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Editorial: ‘It can erupt anywhere’

Sadly ironic, isn’t it, that shootings take place in Salisbury in the same week when a crew is in town filming for a TV series called, of all things, “Shots Fired.”

So far, police say they know of no connection between Monday evening’s shooting of two men at the corner of West Monroe and South Craig streets and a Tuesday morning shooting into a house on Newsome Road. Later Tuesday, Salisbury High was on lockdown for an unspecified threat. Even if these are all random events, collectively they set an unsettling tone.

The beat goes on in Salisbury. A man was killed and his brother was shot behind J.C. Price American Legion Post in early March, and no arrests have been made. The surviving brother is not cooperating with police, Sheriff Kevin Auten told the Salisbury Rotary Club on Tuesday. Meanwhile, other relatives are upset that the crime remains unsolved. Is the lack of cooperation a matter of not trusting local officers, Auten asked, or is the street culture so strong that witnesses and victims would not tell anyone in law enforcement regardless of who they were?

Auten was not casting blame about dealing with city violence. “It can erupt anywhere,” he said. The question is, “How do we break that code?”

No one has the answer, but lots of people are working on offering programs to help youths to give them hope and set them on a positive path — Communities in Schools, Crosby Scholars, children’s theater and music programs, the YMCA, Man Up Monday, several tutoring programs and more. School resource officers also help. There’s a big push to prevent young people from turning to gangs in search of support, structure or something to do.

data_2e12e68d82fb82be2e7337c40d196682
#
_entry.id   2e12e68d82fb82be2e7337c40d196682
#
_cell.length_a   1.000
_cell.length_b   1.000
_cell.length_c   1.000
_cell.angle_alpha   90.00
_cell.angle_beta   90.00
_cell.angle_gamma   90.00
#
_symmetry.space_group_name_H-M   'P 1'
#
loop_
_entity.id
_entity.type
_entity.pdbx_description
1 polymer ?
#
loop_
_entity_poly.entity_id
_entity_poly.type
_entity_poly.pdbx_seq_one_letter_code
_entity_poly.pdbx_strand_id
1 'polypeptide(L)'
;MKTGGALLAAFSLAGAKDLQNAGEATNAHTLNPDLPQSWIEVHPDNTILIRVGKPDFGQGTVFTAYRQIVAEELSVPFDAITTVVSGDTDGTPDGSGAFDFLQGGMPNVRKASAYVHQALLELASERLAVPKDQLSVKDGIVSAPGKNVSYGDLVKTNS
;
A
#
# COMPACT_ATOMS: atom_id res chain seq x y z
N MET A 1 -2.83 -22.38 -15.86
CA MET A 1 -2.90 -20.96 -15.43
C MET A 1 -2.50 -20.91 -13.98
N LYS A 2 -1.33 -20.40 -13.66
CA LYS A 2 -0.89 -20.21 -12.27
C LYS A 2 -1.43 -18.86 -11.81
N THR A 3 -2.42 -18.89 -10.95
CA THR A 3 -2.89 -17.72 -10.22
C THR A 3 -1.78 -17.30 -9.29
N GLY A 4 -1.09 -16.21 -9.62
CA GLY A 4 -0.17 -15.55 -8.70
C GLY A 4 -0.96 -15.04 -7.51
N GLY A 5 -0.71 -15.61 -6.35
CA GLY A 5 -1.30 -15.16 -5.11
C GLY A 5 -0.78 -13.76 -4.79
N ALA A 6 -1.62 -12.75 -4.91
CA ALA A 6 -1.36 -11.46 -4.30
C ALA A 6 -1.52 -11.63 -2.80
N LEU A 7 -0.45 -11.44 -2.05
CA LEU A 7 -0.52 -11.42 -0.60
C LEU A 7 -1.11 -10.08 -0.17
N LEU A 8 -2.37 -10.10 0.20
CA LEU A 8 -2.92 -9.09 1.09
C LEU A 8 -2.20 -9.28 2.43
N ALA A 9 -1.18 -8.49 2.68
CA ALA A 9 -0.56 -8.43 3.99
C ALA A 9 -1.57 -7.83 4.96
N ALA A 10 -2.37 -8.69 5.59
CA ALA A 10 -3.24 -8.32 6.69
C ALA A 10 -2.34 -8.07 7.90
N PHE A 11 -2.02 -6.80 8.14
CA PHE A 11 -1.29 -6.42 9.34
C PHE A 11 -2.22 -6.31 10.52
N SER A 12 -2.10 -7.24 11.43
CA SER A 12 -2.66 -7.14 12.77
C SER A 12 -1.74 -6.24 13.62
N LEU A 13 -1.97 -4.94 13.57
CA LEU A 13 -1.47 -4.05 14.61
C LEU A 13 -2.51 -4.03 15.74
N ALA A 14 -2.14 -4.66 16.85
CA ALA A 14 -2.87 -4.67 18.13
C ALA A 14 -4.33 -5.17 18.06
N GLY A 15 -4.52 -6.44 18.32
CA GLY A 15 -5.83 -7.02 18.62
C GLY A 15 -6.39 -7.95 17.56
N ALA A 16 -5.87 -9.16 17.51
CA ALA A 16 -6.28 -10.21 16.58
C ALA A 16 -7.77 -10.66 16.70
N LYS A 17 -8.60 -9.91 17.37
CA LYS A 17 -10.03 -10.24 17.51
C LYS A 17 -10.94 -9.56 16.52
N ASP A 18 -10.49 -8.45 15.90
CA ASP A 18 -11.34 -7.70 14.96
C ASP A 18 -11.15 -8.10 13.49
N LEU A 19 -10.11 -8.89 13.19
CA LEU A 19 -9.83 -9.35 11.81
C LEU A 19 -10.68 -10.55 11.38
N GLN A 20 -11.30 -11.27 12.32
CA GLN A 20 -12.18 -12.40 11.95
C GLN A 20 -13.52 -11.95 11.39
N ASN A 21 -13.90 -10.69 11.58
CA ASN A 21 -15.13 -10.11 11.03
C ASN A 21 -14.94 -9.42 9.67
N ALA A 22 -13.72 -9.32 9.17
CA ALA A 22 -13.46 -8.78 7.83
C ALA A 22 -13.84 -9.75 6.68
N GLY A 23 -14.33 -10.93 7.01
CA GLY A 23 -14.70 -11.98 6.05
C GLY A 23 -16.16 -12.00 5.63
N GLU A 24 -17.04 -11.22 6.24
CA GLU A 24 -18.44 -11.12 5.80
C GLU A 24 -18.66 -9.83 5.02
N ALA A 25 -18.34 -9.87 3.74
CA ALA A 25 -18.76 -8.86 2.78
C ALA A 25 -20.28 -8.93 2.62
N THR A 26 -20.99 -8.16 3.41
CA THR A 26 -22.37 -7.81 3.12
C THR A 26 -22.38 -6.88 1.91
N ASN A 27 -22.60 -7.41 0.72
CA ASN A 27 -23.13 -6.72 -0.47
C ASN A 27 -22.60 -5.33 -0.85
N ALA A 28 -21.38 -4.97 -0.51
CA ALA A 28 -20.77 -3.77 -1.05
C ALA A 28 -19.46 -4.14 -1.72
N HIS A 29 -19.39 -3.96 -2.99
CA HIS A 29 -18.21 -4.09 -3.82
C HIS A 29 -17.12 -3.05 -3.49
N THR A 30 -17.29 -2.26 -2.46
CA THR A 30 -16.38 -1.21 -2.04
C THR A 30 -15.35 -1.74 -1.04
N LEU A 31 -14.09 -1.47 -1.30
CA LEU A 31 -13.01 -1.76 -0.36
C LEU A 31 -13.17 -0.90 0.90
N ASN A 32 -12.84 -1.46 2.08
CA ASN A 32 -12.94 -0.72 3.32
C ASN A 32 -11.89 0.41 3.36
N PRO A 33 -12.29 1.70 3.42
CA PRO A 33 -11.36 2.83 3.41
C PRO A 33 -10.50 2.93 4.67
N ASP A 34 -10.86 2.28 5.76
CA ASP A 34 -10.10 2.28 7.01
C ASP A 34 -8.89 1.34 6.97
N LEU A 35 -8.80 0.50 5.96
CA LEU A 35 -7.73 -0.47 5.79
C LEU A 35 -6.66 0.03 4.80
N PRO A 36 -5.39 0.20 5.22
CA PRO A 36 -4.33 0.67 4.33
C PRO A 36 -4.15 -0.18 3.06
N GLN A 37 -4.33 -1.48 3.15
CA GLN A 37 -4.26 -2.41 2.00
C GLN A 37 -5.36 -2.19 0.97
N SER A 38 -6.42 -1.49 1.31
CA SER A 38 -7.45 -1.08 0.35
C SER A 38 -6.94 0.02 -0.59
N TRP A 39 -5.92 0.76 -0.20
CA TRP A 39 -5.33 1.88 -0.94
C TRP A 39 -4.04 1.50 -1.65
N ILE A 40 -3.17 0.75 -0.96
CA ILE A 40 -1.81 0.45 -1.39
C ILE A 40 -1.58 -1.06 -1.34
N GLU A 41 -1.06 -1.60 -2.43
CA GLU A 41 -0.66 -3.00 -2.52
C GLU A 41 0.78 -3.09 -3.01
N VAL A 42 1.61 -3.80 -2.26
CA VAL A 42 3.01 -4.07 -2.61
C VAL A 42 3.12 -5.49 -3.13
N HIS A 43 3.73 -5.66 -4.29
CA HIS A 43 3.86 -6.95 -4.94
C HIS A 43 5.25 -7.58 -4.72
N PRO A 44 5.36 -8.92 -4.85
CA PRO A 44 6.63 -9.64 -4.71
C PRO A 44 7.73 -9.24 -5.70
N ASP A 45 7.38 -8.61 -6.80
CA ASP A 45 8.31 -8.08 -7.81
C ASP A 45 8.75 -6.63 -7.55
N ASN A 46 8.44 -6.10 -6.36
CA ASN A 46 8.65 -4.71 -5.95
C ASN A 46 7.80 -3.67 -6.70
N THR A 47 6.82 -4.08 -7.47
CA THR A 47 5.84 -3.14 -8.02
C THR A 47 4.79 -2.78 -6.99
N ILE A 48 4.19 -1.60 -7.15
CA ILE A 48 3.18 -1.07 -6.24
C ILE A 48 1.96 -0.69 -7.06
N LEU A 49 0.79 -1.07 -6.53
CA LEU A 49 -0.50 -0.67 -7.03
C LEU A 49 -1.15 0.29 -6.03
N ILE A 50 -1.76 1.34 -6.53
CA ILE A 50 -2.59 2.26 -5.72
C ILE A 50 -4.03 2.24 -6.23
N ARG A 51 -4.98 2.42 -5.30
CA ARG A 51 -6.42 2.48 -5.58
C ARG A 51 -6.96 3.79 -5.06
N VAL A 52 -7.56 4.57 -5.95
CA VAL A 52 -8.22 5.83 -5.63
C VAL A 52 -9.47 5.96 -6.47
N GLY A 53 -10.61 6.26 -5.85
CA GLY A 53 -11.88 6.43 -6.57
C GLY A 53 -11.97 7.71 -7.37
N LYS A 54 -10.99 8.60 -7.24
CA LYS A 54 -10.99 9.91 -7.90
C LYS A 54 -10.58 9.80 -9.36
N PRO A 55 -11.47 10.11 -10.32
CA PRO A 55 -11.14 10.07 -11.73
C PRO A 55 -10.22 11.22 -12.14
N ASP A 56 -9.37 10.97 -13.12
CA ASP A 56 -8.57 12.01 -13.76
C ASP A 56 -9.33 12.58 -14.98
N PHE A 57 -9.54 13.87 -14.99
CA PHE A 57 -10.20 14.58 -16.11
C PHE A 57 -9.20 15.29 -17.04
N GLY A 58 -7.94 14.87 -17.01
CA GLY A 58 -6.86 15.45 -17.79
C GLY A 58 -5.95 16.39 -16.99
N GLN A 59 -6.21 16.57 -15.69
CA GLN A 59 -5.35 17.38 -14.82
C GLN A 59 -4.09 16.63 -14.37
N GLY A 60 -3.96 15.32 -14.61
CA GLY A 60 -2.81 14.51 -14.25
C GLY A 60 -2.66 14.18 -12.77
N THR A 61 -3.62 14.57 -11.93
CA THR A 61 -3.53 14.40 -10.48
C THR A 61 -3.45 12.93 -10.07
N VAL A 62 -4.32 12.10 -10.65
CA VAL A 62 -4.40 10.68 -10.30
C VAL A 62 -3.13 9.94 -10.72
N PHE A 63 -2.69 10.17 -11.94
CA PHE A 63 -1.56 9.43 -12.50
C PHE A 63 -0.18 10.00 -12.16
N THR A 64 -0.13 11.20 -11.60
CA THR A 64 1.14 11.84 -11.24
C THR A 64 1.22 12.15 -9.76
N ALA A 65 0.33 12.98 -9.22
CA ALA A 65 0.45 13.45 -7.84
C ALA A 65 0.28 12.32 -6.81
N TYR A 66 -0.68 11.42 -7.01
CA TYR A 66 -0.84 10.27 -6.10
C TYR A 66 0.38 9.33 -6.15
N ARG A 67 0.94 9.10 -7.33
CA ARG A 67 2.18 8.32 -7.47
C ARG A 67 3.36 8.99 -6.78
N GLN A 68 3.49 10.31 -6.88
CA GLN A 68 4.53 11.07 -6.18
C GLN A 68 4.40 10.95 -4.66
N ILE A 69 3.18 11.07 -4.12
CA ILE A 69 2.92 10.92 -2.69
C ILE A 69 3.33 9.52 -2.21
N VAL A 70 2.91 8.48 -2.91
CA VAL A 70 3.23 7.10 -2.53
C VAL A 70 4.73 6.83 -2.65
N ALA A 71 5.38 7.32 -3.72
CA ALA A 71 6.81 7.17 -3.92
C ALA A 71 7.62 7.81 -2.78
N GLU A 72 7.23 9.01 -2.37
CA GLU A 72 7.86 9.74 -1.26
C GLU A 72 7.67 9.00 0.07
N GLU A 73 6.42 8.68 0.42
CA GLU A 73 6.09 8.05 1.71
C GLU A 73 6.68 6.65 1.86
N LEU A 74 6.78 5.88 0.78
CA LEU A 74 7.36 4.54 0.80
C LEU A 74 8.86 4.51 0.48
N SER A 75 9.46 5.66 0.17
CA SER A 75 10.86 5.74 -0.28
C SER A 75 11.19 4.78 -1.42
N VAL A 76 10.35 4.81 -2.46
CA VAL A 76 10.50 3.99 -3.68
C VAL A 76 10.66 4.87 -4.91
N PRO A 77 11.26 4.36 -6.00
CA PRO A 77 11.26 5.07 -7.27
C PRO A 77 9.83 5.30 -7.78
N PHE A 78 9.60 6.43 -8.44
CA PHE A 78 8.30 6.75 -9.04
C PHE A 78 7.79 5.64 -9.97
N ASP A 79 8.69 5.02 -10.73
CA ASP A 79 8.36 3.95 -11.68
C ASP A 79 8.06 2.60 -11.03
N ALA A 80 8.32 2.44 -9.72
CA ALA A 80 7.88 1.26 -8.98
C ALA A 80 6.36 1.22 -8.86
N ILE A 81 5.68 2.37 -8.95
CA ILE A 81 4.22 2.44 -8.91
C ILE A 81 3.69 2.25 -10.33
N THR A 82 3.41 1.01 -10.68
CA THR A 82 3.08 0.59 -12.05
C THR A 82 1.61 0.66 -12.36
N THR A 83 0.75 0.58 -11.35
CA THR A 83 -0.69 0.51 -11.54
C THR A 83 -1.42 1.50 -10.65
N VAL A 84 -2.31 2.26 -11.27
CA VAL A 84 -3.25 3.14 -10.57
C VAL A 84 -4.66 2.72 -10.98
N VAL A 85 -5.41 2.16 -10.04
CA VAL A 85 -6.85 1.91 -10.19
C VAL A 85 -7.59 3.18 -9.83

Solutions for adults are harder to come by, especially if they’ve been in trouble with the law. For someone looking for a job, a felony record is the equivalent of a scarlet letter, Auten said. “We got to do something different,” he said.

Gainful employment would go a long way toward keeping people out of trouble, but jobs are scarce. Meanwhile, the illegal drug trade is going strong, with meth and heroine almost displacing the more expensive cocaine and crack. People used to describe marijuana as the “gateway drug” that leads people to abuse stronger substances, Auten said. Now prescription painkillers play that role.

Salisbury has wonderful quality of life for people who can afford to enjoy the symphony, plays and brewery openings. For others, though, everyday existence is a struggle — a seemingly hopeless battle that can lead to violence and crime, and can hurt people who were not even involved. As long as witnesses refuse to tell police what they know, we’ll keep hearing the same thing — shots fired.

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